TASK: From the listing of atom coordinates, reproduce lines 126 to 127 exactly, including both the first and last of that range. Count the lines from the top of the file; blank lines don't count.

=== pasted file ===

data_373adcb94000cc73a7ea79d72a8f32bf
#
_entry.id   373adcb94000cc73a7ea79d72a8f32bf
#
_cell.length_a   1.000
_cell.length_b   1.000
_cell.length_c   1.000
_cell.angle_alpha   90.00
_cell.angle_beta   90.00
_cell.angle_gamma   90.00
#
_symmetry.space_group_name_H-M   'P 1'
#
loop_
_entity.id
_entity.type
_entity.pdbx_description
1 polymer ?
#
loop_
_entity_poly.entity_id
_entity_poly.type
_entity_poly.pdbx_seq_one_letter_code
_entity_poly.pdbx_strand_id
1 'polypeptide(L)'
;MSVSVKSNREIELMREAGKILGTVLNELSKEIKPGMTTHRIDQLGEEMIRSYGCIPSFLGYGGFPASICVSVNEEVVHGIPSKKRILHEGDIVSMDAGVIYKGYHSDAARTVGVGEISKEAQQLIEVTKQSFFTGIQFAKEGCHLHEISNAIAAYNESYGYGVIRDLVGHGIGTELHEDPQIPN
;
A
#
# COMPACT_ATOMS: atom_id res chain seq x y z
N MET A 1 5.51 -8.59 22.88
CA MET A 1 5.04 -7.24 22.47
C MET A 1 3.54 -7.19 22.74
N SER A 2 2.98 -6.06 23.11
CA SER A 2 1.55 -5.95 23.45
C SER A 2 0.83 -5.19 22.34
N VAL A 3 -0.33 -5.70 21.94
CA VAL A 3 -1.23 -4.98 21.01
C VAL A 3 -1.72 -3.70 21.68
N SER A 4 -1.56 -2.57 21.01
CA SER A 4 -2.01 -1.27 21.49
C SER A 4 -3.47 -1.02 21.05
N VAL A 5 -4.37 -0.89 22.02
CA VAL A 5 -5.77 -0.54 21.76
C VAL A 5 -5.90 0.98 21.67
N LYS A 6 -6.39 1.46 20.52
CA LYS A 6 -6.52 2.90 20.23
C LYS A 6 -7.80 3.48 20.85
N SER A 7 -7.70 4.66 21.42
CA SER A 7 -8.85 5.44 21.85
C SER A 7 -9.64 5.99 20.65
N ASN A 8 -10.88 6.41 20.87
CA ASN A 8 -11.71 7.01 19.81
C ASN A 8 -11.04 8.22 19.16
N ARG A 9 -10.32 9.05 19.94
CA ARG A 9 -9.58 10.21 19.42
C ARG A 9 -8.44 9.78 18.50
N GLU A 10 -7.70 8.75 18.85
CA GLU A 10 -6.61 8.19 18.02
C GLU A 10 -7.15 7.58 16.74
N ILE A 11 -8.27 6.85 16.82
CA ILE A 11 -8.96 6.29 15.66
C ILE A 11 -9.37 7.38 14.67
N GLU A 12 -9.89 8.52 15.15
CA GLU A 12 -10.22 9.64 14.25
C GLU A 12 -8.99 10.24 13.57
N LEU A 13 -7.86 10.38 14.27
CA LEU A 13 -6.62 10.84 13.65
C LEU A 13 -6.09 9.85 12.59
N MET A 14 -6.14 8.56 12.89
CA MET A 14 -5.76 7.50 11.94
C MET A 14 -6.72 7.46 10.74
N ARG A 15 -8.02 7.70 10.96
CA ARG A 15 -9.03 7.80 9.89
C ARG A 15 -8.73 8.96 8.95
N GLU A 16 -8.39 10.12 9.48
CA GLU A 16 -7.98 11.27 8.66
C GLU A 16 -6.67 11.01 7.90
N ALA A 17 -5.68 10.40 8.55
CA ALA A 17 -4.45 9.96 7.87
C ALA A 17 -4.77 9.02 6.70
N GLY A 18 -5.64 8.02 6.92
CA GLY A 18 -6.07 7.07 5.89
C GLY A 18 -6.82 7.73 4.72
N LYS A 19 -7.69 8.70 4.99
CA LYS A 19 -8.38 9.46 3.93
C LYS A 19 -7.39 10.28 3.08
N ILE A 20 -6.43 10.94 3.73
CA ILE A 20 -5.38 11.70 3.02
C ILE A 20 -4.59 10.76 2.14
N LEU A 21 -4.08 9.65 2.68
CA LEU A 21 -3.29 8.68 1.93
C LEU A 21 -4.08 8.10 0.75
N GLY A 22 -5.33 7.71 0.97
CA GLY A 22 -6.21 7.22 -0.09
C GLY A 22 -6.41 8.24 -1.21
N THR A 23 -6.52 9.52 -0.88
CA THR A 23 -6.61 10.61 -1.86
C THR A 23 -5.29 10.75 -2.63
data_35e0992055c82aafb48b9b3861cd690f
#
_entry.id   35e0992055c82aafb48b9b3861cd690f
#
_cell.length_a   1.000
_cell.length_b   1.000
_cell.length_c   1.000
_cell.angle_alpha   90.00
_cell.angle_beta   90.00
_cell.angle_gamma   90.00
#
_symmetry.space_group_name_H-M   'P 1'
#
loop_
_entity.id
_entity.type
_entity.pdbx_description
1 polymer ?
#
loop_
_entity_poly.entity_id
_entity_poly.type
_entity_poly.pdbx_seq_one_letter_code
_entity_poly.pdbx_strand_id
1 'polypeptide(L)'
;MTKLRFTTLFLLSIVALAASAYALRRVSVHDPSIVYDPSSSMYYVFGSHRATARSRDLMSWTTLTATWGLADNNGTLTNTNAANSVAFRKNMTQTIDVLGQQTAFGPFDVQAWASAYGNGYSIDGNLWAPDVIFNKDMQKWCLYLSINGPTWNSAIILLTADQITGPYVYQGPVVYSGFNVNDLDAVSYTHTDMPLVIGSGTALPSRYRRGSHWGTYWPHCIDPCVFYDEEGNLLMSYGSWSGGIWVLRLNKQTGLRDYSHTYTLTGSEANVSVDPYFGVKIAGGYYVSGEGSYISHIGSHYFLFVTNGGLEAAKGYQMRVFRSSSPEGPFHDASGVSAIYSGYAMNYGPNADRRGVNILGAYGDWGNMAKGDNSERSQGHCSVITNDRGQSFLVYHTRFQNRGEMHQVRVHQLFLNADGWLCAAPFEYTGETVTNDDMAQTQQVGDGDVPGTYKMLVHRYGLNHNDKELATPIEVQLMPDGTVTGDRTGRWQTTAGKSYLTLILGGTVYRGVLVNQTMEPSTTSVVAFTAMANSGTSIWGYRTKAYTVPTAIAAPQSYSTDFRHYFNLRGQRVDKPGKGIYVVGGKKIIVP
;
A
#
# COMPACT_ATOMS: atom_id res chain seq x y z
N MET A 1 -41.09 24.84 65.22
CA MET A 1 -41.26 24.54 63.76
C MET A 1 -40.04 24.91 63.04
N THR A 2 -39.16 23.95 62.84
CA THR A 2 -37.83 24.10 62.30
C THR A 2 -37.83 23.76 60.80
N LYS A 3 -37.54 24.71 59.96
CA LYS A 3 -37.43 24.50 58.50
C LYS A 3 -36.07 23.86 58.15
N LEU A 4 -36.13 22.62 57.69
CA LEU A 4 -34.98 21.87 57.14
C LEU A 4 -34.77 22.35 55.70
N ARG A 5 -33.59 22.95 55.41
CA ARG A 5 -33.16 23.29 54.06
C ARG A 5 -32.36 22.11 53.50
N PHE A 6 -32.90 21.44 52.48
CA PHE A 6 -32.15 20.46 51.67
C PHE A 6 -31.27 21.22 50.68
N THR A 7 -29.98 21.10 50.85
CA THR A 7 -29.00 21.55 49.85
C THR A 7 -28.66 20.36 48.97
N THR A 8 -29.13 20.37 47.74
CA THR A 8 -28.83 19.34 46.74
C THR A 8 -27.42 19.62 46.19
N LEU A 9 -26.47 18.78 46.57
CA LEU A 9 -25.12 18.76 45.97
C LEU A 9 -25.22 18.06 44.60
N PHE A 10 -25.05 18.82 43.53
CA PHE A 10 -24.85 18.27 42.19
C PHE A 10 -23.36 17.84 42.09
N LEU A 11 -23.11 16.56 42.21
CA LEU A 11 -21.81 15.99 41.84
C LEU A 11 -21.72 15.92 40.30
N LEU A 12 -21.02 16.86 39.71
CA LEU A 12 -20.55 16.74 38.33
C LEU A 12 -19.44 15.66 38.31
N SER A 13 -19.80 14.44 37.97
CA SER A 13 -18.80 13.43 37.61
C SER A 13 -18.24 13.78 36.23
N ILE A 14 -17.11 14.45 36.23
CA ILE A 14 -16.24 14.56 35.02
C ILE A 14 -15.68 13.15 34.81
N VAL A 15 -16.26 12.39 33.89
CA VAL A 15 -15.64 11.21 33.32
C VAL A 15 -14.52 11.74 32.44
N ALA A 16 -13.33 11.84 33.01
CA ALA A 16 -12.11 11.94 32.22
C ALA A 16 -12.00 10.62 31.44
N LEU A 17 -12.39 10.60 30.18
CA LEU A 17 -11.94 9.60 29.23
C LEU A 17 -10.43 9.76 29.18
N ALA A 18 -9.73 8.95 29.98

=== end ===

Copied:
;
A